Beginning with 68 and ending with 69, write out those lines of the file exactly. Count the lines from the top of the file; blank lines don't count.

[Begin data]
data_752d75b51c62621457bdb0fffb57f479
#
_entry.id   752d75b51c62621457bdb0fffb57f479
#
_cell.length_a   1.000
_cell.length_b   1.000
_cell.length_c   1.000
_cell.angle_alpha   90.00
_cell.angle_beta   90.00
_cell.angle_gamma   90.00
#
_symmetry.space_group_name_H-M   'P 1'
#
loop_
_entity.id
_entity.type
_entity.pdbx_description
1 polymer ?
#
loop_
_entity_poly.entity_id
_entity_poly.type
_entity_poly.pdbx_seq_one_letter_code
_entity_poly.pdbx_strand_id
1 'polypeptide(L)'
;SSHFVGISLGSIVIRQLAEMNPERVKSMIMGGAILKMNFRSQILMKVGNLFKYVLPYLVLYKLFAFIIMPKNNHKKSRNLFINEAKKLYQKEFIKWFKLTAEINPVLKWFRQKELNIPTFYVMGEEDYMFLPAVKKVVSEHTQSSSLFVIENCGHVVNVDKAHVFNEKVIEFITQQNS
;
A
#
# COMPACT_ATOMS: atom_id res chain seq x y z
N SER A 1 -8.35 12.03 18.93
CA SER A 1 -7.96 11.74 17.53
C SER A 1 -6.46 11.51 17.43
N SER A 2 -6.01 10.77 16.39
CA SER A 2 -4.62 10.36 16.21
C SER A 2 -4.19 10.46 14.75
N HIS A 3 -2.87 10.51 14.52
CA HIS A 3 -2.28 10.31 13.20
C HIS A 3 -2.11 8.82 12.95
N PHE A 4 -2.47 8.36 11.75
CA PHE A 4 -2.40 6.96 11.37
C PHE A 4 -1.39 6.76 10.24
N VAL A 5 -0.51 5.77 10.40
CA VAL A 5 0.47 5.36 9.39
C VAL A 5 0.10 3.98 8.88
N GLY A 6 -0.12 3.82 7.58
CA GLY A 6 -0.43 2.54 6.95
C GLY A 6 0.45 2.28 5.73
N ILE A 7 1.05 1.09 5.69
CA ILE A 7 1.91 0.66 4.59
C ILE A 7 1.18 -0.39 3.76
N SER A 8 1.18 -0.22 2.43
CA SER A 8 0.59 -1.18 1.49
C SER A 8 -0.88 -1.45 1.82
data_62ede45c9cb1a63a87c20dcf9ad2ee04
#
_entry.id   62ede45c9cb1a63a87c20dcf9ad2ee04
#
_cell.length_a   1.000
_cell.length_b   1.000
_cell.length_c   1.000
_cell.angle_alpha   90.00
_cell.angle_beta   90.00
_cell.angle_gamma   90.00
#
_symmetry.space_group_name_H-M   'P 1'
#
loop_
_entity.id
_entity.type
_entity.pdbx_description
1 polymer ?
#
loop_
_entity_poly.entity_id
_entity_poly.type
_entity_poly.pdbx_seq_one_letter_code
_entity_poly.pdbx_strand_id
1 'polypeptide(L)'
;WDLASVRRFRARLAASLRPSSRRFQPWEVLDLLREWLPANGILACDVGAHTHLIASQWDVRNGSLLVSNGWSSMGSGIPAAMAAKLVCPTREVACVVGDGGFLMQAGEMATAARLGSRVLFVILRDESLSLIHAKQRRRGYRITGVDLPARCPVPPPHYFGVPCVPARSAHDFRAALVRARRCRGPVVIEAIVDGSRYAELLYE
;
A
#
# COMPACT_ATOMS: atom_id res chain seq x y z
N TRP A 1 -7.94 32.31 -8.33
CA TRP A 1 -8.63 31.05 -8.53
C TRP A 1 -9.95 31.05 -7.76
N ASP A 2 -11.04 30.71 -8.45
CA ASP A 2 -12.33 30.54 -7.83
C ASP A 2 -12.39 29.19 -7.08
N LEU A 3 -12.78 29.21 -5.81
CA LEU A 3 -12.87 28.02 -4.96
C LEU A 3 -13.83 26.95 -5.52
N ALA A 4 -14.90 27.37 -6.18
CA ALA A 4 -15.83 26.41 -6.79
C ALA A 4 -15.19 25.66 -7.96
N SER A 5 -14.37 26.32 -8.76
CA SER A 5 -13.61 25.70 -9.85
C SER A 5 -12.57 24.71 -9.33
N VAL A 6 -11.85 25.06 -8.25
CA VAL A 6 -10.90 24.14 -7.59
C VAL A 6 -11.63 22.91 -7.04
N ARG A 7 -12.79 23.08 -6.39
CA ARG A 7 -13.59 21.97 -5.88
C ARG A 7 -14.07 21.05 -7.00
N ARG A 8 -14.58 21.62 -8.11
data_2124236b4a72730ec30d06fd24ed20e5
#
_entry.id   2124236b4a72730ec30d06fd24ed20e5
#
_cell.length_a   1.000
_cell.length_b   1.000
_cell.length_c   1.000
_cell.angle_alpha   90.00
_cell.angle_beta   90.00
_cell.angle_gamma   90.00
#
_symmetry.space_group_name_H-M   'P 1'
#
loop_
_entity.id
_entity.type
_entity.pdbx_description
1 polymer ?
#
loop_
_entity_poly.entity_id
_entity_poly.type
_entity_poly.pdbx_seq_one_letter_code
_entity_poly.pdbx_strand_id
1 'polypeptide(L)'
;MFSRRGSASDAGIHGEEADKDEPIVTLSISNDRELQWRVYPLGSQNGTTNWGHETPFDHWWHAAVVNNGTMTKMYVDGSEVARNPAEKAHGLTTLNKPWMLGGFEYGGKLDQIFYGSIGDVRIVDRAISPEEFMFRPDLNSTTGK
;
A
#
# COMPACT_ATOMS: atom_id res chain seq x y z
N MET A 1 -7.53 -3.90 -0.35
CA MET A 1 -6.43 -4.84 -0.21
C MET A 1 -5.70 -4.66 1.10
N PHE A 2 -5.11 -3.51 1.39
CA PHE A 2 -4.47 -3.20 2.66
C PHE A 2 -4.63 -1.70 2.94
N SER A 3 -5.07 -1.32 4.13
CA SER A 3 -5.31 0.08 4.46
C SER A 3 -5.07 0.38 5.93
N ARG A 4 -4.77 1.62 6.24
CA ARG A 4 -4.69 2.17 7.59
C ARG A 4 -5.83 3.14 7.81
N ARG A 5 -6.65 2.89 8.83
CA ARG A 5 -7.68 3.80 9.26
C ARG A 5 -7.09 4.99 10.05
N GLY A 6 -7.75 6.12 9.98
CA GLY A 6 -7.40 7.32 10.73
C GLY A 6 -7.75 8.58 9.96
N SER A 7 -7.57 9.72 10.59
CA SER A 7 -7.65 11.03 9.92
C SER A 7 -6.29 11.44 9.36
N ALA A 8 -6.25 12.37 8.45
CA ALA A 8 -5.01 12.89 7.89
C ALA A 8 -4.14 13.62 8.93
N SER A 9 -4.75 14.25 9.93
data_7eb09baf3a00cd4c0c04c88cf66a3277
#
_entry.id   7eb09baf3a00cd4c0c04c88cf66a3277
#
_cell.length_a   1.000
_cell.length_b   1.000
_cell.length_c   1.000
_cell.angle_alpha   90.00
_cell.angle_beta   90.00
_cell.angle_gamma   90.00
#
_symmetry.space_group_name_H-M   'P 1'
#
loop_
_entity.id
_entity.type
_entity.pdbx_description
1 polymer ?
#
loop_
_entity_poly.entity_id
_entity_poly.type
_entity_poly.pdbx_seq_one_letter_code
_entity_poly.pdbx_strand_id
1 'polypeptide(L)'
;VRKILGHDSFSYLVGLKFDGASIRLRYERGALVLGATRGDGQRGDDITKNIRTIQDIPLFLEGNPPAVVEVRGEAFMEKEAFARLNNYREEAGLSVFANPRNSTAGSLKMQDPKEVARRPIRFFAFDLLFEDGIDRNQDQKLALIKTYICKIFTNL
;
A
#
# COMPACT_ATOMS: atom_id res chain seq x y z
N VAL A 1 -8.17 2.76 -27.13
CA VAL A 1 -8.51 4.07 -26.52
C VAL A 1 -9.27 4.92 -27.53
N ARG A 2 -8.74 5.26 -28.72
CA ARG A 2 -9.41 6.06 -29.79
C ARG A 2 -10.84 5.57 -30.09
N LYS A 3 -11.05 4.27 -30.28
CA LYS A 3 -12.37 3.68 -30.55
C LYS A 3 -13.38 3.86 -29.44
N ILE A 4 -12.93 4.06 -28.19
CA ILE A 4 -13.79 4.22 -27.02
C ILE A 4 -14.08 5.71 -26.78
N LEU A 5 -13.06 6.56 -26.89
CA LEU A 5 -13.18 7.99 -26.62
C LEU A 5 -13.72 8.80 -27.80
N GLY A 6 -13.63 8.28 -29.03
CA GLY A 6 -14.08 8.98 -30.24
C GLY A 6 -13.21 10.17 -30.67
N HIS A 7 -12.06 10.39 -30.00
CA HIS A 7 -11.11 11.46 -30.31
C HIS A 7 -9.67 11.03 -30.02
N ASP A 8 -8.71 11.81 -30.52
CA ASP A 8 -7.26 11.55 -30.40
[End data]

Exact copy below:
loop_
_entity.id